A UUP MLA has said he would be "open" to discussions on an agreed unionist candidate for the marginal Fermanagh and South Tyrone constituency.
Tom Elliott was speaking after the DUP unveiled a campaign calling for one unionist representative to be on the ballot paper for next year's General Election.
The UUP man maintained the new electoral alliance his party has established with the Conservatives - who have stressed they would run candidates in all 18 Northern Ireland constituencies - should not "prohibit or preclude" talks with their main unionist rivals.
However, Mr Elliott stressed he could not see the "practical outworkings" of a single DUP candidate.
Speaking to the News Letter, the Fermanagh representative said: "The point I have made all along is that I have always been open to discussions but they can't be done through the public domain. If there is going to be any meaningful discussions, they need to be done with a degree of respect for everyone concerned."
Mr Elliott, who was selected as Westminster candidate for the constituency some months ago and is set to run against the DUP's Arlene Foster, added that any talks should take place at a senior level between the two parties.
"We can't agree something without party agreement."
When asked if the UUP could step aside as a result of such discussions, Mr Elliott replied: "I'm not ruling in or out anything. However, it would take a lot for Ulster Unionism to stand aside. I don't see the practical outworkings of it if the DUP think they are going to be a single candidate and win the seat, but all of that is a matter for discussion."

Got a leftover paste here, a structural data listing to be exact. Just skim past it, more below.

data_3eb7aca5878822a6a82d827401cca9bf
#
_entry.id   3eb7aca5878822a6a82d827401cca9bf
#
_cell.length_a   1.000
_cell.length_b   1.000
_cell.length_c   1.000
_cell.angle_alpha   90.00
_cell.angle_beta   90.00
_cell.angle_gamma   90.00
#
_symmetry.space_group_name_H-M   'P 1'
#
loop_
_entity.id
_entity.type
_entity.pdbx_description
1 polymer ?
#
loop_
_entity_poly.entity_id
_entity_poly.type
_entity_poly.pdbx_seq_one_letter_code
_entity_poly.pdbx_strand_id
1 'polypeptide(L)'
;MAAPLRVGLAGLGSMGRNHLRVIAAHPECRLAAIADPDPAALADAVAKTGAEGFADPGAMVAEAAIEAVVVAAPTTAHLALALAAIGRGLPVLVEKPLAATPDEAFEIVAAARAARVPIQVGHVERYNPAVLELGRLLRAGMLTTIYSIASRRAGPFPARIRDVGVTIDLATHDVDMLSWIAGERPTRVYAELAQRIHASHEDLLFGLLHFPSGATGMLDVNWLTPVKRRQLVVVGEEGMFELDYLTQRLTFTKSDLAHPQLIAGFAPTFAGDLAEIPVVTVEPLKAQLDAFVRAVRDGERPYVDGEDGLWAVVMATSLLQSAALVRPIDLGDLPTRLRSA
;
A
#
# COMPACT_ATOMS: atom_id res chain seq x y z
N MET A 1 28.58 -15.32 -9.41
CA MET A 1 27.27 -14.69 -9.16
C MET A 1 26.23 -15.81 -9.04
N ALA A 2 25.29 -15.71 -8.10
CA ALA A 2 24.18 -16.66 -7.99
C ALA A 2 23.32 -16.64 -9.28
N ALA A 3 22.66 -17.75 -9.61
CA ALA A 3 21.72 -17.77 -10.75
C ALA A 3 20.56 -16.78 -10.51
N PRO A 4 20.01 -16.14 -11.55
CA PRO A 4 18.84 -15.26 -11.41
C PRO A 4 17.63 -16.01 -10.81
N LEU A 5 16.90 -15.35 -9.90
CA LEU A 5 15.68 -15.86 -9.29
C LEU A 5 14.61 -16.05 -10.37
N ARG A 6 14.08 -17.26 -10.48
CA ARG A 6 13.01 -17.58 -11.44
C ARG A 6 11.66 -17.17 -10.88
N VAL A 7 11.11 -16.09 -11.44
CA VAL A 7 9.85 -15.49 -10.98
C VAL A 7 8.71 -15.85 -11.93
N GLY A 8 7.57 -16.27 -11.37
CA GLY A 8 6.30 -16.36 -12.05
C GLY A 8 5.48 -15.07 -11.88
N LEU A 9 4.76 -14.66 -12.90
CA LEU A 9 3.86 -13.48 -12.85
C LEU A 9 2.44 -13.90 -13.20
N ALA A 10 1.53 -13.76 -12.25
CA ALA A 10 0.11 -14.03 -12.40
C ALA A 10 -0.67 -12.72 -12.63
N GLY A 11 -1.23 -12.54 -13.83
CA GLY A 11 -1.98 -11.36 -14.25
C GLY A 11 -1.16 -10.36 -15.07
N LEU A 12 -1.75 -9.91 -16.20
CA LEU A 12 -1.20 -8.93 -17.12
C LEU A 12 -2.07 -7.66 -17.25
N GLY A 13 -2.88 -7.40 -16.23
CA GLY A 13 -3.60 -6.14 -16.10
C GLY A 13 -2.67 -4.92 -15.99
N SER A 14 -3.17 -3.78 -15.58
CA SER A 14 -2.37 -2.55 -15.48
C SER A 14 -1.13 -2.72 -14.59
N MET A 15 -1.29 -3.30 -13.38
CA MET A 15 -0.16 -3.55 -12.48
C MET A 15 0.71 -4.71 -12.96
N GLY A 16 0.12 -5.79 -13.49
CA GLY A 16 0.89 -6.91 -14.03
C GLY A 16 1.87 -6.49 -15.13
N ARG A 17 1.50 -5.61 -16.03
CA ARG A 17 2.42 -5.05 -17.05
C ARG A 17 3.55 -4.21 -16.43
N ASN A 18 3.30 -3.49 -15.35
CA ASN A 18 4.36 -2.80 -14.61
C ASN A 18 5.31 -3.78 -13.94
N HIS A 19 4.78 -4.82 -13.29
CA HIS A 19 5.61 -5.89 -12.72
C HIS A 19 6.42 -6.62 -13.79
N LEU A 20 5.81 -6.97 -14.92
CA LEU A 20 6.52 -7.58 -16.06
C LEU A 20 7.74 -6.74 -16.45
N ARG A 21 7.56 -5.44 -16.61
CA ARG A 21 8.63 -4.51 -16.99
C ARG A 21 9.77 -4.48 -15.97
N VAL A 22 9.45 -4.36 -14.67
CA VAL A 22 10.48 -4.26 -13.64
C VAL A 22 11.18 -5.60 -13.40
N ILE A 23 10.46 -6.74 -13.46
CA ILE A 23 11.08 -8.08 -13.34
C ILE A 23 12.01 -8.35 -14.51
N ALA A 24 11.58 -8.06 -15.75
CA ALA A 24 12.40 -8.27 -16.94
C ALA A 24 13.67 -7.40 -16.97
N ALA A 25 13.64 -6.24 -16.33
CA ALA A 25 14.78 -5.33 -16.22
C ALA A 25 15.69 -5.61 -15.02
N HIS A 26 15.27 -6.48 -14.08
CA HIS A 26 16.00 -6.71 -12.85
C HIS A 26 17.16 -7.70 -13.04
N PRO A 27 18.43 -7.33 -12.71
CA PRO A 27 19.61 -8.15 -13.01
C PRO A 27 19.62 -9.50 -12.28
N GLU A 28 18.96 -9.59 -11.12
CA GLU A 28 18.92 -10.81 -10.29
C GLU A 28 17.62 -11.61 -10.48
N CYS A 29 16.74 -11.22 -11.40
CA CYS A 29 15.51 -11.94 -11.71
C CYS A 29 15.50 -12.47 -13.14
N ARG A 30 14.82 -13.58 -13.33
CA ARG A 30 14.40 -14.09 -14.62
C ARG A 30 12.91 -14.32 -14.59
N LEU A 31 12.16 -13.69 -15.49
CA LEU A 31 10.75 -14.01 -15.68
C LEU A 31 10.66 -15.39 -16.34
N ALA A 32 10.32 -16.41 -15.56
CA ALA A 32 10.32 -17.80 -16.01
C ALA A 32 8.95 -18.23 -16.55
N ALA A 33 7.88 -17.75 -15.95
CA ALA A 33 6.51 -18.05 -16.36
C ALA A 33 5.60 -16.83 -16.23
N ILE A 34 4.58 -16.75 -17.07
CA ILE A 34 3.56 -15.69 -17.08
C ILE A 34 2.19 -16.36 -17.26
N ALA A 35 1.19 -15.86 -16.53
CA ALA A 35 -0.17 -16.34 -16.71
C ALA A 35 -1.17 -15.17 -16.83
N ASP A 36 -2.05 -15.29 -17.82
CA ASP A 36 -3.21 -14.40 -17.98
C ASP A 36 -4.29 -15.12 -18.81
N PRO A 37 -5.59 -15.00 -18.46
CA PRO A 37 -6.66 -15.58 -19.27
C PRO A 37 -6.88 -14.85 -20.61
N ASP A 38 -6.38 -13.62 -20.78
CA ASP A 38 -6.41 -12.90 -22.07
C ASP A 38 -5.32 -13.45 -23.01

The UUP MLA, who stated he was "relatively supportive" of his party's link with the Tories, argued his party was better positioned to reclaim the seat held by Sinn Fein since 2001.
"Fermanagh and South Tyrone is such a marginal seat now and you are going to need someone who can maximise the vote. The chances of the DUP winning the seat are very minimal, in fact almost non-existent."
While admitting there was an appetite on the ground for a single candidate, Mr Elliott claimed deep divisions still remain from the 2001 poll, when the UUP narrowly lost the seat to sitting MP Michelle Gildernew.
"The seat was lost because of the DUP's insistence to support a candidate outside the mainstream. A lot of people still remember that and it remains a big issue," he said.
The DUP are issuing leaflets to every home in both the Fermanagh and South Tyrone and South Belfast constituencies, calling for combined unionist candidates.
DUP deputy leader Nigel Dodds said: "The DUP has made it clear where we stand on the issue of unionist cooperation. We have offered the hand of friendship. The key issue is for Reg Empey and his boss (David Cameron) to decide how they react to growing unionist anger over their policy of handing seats to anti-unionists.
"The DUP stands ready and willing to do a deal."